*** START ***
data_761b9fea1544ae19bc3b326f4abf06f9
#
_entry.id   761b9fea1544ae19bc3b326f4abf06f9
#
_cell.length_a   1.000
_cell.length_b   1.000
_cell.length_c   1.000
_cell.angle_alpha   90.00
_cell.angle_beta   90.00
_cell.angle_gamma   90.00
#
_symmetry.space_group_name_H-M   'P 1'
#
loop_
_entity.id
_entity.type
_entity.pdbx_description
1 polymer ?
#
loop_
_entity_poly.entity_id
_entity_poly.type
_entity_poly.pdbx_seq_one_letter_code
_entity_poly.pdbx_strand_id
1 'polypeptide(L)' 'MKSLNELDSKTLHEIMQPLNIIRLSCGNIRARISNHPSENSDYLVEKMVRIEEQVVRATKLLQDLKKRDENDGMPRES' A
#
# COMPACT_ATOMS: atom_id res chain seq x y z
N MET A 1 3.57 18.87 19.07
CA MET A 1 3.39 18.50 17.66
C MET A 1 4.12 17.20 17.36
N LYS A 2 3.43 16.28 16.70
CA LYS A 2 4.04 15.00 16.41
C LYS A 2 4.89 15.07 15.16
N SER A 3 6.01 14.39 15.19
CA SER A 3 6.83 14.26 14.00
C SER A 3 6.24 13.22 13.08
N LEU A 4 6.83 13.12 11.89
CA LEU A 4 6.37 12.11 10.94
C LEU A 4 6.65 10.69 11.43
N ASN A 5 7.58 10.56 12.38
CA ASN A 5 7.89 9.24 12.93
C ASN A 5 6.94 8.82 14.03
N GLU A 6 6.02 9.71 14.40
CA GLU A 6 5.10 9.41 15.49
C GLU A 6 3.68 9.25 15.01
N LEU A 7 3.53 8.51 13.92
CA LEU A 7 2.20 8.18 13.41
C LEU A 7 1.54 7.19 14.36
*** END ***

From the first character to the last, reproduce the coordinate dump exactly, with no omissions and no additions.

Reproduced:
data_761b9fea1544ae19bc3b326f4abf06f9
#
_entry.id   761b9fea1544ae19bc3b326f4abf06f9
#
_cell.length_a   1.000
_cell.length_b   1.000
_cell.length_c   1.000
_cell.angle_alpha   90.00
_cell.angle_beta   90.00
_cell.angle_gamma   90.00
#
_symmetry.space_group_name_H-M   'P 1'
#
loop_
_entity.id
_entity.type
_entity.pdbx_description
1 polymer ?
#
loop_
_entity_poly.entity_id
_entity_poly.type
_entity_poly.pdbx_seq_one_letter_code
_entity_poly.pdbx_strand_id
1 'polypeptide(L)' 'MKSLNELDSKTLHEIMQPLNIIRLSCGNIRARISNHPSENSDYLVEKMVRIEEQVVRATKLLQDLKKRDENDGMPRES' A
#
# COMPACT_ATOMS: atom_id res chain seq x y z
N MET A 1 3.57 18.87 19.07
CA MET A 1 3.39 18.50 17.66
C MET A 1 4.12 17.20 17.36
N LYS A 2 3.43 16.28 16.70
CA LYS A 2 4.04 15.00 16.41
C LYS A 2 4.89 15.07 15.16
N SER A 3 6.01 14.39 15.19
CA SER A 3 6.83 14.26 14.00
C SER A 3 6.24 13.22 13.08
N LEU A 4 6.83 13.12 11.89
CA LEU A 4 6.37 12.11 10.94
C LEU A 4 6.65 10.69 11.43
N ASN A 5 7.58 10.56 12.38
CA ASN A 5 7.89 9.24 12.93
C ASN A 5 6.94 8.82 14.03
N GLU A 6 6.02 9.71 14.40
CA GLU A 6 5.10 9.41 15.49
C GLU A 6 3.68 9.25 15.01
N LEU A 7 3.53 8.51 13.92
CA LEU A 7 2.20 8.18 13.41
C LEU A 7 1.54 7.19 14.36